April 20, 2014 at 7:51 am PST
#65  Heidi Keene - Ellison bay, Wisconsin

#63, Mr Travis: Well said, Brother in Christ.
To "chi" and "liviu": You are on to us as there is no surer way to get a Christian to pray for you than to hurl insults his way! By the glory of God, the persecutions you direct at us become infinitely meritorious through Christ Our Lord. Im offering mine up for you both!
May the Peace and Grace of Christ illumine the "night" of your souls.

April 20, 2014 at 8:24 am PST
#66  Liviu Constantin - Calgary, Alberta

Thank you Heidi for your prayers. Rest assured I am also praying for you.
But, speaking of persecutions, who has shed more innocent blood? As far as I know, the past is flooded with innocent blood, the question remains: who's? A true follower of Christ does not shed blood, period. Not even the blood of his enemies. Our Lord did not kill anyone who did not share His views (Luke 9:49,50) Yet, from history we learn that innocent blood was shed in Europe for centuries for the guilt of reading the Bible or sharing it. The Word of God!

This melodrama of persecution...give me a break,please

Now, I don't know who the mother of harlots is, (the one described in Rev. 17), your guess is as good as mine, but... as my friend Quasimodo says: I have a hunch. The Bible (which was denied for centuries to people) says that this mother of harlots sits on 7 hills.
Moreover, the Bible says that her hands are full of innocent blood.
Moreover, the Bible says that she has poisoned the pure wine and has given to all to drink her abominations.
Moreover the Bible says that she will have the same fate as Jezebel of the past had...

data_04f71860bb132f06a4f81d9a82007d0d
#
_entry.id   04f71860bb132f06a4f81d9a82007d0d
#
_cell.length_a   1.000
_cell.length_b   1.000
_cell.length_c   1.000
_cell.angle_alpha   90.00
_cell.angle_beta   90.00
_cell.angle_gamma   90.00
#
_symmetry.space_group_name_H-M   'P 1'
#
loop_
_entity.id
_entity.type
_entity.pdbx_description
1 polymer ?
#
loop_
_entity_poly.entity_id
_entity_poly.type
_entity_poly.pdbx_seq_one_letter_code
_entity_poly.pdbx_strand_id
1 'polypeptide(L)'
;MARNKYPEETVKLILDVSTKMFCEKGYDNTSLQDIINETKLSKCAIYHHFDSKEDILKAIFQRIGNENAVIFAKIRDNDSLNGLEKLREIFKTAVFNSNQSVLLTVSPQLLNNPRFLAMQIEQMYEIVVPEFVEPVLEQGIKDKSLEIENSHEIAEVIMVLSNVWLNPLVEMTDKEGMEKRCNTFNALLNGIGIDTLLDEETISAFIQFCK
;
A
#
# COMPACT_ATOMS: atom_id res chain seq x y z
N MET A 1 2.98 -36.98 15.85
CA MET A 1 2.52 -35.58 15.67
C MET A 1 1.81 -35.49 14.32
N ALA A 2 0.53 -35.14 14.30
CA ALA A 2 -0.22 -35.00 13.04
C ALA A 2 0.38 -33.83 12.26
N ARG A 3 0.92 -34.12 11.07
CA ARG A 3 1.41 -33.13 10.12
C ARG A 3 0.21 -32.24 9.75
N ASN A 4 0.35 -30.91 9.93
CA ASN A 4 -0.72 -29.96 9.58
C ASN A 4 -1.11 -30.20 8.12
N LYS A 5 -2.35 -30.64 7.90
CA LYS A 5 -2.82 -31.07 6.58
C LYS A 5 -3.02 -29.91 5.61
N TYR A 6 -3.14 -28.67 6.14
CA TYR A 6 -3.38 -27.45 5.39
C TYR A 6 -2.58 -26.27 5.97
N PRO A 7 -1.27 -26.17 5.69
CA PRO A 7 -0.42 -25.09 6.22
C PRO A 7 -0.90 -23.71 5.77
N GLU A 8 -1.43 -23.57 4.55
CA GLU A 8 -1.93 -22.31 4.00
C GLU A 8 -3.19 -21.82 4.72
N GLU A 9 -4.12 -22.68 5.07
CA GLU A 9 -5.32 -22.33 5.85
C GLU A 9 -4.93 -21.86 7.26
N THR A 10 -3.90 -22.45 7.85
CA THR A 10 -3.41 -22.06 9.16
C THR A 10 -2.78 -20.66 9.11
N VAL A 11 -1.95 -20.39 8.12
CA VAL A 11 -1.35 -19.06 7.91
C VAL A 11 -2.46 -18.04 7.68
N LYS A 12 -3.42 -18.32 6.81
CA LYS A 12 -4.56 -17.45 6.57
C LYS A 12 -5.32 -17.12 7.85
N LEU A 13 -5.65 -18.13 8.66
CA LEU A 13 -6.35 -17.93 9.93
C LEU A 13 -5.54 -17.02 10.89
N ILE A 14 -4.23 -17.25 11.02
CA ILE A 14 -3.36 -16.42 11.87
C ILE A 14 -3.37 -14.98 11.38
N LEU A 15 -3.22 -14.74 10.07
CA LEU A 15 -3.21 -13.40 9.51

April 20, 2014 at 8:55 am PST
#67  Thomas Mulcahy - Rochester Hills, Michigan

Pope Benedict is Spe Salvi posits a position that seems to run somewhat contrary to Fr. Barron and Von Balthasar. Pope Benedict talks about a class of people so closed off to God's love that they have no hope of salvation and therefore end up in hell. The Pope says the following in his encyclical:

"There can be people who have totally destroyed their desire for truth and readiness to love, people for whom everything has become a lie, people who have lived for hatred and have suppressed all love within themselves. This is a terrifying thought, but alarming profiles of this type can be seen in certain figures of our own history. In such people all would be beyond remedy and the destruction of good would be irrevocable: this is what we mean by the word Hell[37]." (Spe Salvi, no. 45)

The Pope mentions that there are actual human beings in history who meet this profile and are presumably in hell right now.
True, from the perspective of Father Barron and Von Balthasar, who can know for sure, but Pope Benedict's assessment seems more sober and realistic that Hell is not empty and has a population.